The Indian cybersecurity services industry is expected to grow to $7.6 billion in 2022
The sector has also attracted investors as global spending on security is expected to accelerate following the pandemic
The covid-19 pandemic has given a shot in the arm to startups offering cybersecurity products as businesses seek to thwart remote work threats, particularly with companies allowing their employees to work from home.
Startups Lucideus, WiJungle, Uniken, Kratikal and others are creating products for businesses and governments both in India and globally in a boost to the industry.
Palo Alto-based Lucideus, incubated at IIT-Bombay in 2012, enables enterprises to measure and mitigate their cyber risks in real-time.
“The June quarter has been one of the best quarters for our company. We have won multiple Fortune 50 logos, which are now using our platform. However, while order and revenue bookings are at an all-time high, cash collection has been a challenge," said Saket Modi, co-founder and CEO, Lucideus.
Lucideus’s top clients include HDFC Bank, ICICI Bank, Tata Sky, Pizza Hut and WhatsApp.
The Indian cybersecurity services industry is expected to grow to $7.6 billion in 2022 and register an average annual growth rate of 21% by 2025 to reach $13.6 billion, according to a recent Nasscom-Data Security Council of India (DSCI) report.
The sector has also attracted investors as global spending on security is expected to accelerate following the pandemic. According to the World Economic Forum, cybersecurity is the top man-made worry for CEOs globally, and the industry is poised for significant growth in the next decade as it continues to become a business enabler for all organizations.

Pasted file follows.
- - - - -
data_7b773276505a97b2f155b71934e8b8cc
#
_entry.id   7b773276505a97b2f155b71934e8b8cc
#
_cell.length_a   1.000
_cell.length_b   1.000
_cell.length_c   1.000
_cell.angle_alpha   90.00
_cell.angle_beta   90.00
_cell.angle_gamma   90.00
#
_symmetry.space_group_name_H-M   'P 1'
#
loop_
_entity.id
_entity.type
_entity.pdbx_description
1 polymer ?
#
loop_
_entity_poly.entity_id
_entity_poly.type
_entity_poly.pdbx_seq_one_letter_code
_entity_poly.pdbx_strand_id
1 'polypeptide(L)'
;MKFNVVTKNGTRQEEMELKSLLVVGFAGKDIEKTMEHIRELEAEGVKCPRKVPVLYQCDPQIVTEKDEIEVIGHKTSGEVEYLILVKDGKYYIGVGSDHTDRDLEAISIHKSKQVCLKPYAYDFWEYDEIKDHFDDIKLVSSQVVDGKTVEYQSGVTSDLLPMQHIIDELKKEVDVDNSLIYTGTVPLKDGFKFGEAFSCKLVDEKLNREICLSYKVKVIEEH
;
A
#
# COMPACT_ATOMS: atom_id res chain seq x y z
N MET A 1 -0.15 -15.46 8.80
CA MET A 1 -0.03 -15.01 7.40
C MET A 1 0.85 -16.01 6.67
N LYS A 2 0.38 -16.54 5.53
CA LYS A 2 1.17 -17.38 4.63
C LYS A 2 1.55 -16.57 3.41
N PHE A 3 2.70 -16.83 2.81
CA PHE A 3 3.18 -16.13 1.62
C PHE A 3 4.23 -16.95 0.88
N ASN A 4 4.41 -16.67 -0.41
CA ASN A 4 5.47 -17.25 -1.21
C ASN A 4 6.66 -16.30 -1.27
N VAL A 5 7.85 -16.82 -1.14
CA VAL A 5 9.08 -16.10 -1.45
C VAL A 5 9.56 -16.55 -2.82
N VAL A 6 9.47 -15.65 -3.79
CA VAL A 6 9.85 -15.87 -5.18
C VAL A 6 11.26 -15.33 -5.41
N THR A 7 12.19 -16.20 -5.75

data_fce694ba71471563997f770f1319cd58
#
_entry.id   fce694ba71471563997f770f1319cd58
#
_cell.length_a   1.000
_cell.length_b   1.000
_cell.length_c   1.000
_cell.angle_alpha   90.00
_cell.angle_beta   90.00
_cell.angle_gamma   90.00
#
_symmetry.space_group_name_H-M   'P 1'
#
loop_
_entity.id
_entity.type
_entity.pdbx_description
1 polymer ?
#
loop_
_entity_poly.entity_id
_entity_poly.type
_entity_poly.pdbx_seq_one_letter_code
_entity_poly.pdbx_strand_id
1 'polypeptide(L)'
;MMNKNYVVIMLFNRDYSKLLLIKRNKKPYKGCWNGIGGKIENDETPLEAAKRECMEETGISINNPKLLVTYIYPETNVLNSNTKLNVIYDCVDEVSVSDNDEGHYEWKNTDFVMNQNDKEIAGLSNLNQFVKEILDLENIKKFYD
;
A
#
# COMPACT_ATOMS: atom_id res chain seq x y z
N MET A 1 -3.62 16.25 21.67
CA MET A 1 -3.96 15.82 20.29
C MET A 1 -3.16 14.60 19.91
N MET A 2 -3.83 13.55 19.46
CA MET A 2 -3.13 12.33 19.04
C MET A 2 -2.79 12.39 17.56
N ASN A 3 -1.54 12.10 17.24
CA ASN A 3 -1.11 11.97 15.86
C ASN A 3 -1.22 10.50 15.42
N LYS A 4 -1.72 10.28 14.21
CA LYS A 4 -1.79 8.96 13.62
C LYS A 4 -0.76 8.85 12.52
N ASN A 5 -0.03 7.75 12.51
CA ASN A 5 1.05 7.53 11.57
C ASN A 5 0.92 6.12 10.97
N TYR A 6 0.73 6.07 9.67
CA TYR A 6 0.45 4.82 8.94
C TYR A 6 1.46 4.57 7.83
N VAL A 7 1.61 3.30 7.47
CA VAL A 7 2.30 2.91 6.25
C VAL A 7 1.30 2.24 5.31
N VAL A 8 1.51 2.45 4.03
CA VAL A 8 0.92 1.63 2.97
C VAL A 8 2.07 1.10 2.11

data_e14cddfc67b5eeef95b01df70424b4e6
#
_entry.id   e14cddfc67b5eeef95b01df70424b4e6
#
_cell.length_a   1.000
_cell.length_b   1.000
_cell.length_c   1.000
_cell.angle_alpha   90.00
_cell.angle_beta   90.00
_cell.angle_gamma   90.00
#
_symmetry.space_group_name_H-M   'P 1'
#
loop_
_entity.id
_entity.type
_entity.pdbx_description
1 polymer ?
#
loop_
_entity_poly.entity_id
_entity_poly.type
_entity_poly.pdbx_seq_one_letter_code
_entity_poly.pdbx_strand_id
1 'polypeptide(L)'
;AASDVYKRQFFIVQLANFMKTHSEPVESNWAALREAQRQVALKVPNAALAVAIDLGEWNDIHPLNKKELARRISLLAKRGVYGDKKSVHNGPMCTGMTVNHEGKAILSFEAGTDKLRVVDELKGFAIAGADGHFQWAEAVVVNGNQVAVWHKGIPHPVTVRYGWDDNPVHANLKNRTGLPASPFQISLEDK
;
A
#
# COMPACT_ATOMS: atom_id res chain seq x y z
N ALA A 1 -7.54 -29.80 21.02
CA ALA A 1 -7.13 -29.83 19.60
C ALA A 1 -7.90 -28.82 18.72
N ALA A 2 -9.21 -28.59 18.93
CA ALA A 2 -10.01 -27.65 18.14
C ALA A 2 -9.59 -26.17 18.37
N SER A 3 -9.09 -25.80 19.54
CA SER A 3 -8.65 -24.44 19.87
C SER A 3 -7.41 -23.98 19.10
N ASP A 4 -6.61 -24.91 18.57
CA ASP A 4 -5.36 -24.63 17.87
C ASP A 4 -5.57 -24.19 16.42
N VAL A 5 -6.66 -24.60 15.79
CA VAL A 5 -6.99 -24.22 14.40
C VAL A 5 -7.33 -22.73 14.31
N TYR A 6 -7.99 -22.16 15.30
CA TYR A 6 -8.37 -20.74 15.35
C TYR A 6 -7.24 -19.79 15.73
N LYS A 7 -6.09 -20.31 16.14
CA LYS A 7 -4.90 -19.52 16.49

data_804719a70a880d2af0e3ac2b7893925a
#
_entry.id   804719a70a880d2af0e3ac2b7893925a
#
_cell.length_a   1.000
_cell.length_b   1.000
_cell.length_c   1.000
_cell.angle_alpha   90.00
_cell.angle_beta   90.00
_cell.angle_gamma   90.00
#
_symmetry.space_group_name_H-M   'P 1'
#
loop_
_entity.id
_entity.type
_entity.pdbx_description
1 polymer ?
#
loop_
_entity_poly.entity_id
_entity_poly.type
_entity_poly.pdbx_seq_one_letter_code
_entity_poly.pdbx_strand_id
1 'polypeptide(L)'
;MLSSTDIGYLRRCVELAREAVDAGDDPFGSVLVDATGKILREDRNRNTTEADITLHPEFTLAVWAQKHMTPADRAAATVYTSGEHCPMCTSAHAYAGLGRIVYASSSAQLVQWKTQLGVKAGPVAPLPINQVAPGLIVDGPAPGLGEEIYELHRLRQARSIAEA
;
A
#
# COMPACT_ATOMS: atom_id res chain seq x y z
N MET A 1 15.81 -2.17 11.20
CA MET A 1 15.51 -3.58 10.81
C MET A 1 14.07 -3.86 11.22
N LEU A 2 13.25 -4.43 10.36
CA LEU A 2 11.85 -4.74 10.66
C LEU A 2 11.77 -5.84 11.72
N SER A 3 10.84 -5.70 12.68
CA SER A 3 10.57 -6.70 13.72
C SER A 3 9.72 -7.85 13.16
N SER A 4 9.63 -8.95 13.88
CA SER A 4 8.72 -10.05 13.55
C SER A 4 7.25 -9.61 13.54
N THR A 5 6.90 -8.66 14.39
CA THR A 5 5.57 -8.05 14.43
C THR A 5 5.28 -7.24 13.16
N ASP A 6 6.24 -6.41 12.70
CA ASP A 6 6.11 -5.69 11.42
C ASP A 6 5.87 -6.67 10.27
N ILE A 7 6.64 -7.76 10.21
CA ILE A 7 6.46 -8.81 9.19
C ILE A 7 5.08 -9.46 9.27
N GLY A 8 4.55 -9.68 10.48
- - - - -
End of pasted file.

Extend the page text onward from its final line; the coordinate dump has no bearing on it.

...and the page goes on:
Lucideus’s Modi said covid has seen businesses come under multiple and sophisticated phishing and ransomware attacks while grappling with work from home policies.
For WiJungle, whose clients include government departments and private firms across hospitality, healthcare, education, financial services, retail, defence and transportation, covid has been a mixed bag.
“Post-covid, the contribution of private sector in top line has significantly gone down, while government business is consistent…there are verticals which have become almost dormant, like hospitality etc.," said Karmesh Gupta, CEO and co-founder of WiJungle.
The pandemic is changing cybersecurity businesses in different ways. Noida- and Atlanta-based Kratikal Tech Pvt. Ltd, incubated by the ministry of telecommunications, has seen a shift towards going completely digital. The company offers solutions related to email authentication and anti-spoofing, among others.
“This has given us the opportunity to expand our reach... we are actively exploring opportunities in the European market," said Pavan Kushwaha, CEO and co-founder, Kratikal.
However, cybersecurity firms are also dealing with many challenges. “The biggest challenge has been quantifying risk. No organization can confidently predict the risk posture of the organization and hence budget planning/risk analysis is flawed," said Modi.
Gupta adds that the problem with cyber security is that on a superficial level everyone in the community is aware of its growth aspects but when it comes to investment, there are only a handful of people in India who possess the vertical understanding to build conviction around an enterprise product.
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